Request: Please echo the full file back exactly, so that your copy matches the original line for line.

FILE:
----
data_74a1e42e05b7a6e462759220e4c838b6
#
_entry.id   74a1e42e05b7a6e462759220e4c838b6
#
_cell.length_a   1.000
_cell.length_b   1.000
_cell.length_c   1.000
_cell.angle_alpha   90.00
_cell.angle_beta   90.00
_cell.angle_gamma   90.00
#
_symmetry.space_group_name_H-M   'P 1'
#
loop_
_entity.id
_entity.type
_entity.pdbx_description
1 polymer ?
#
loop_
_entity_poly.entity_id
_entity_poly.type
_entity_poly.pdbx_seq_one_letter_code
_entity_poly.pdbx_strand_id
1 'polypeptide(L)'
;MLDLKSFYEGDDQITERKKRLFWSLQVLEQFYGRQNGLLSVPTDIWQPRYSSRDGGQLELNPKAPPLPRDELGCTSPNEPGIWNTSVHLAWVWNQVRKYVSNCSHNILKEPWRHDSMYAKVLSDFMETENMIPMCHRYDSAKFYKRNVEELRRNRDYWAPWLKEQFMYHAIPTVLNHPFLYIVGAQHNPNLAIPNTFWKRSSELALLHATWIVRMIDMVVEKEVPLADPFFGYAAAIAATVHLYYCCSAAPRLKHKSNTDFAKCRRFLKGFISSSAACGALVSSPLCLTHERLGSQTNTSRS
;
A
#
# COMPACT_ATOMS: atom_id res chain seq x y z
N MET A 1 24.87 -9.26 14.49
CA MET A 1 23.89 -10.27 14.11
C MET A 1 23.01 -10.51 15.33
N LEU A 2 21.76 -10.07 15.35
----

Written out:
data_74a1e42e05b7a6e462759220e4c838b6
#
_entry.id   74a1e42e05b7a6e462759220e4c838b6
#
_cell.length_a   1.000
_cell.length_b   1.000
_cell.length_c   1.000
_cell.angle_alpha   90.00
_cell.angle_beta   90.00
_cell.angle_gamma   90.00
#
_symmetry.space_group_name_H-M   'P 1'
#
loop_
_entity.id
_entity.type
_entity.pdbx_description
1 polymer ?
#
loop_
_entity_poly.entity_id
_entity_poly.type
_entity_poly.pdbx_seq_one_letter_code
_entity_poly.pdbx_strand_id
1 'polypeptide(L)'
;MLDLKSFYEGDDQITERKKRLFWSLQVLEQFYGRQNGLLSVPTDIWQPRYSSRDGGQLELNPKAPPLPRDELGCTSPNEPGIWNTSVHLAWVWNQVRKYVSNCSHNILKEPWRHDSMYAKVLSDFMETENMIPMCHRYDSAKFYKRNVEELRRNRDYWAPWLKEQFMYHAIPTVLNHPFLYIVGAQHNPNLAIPNTFWKRSSELALLHATWIVRMIDMVVEKEVPLADPFFGYAAAIAATVHLYYCCSAAPRLKHKSNTDFAKCRRFLKGFISSSAACGALVSSPLCLTHERLGSQTNTSRS
;
A
#
# COMPACT_ATOMS: atom_id res chain seq x y z
N MET A 1 24.87 -9.26 14.49
CA MET A 1 23.89 -10.27 14.11
C MET A 1 23.01 -10.51 15.33
N LEU A 2 21.76 -10.07 15.35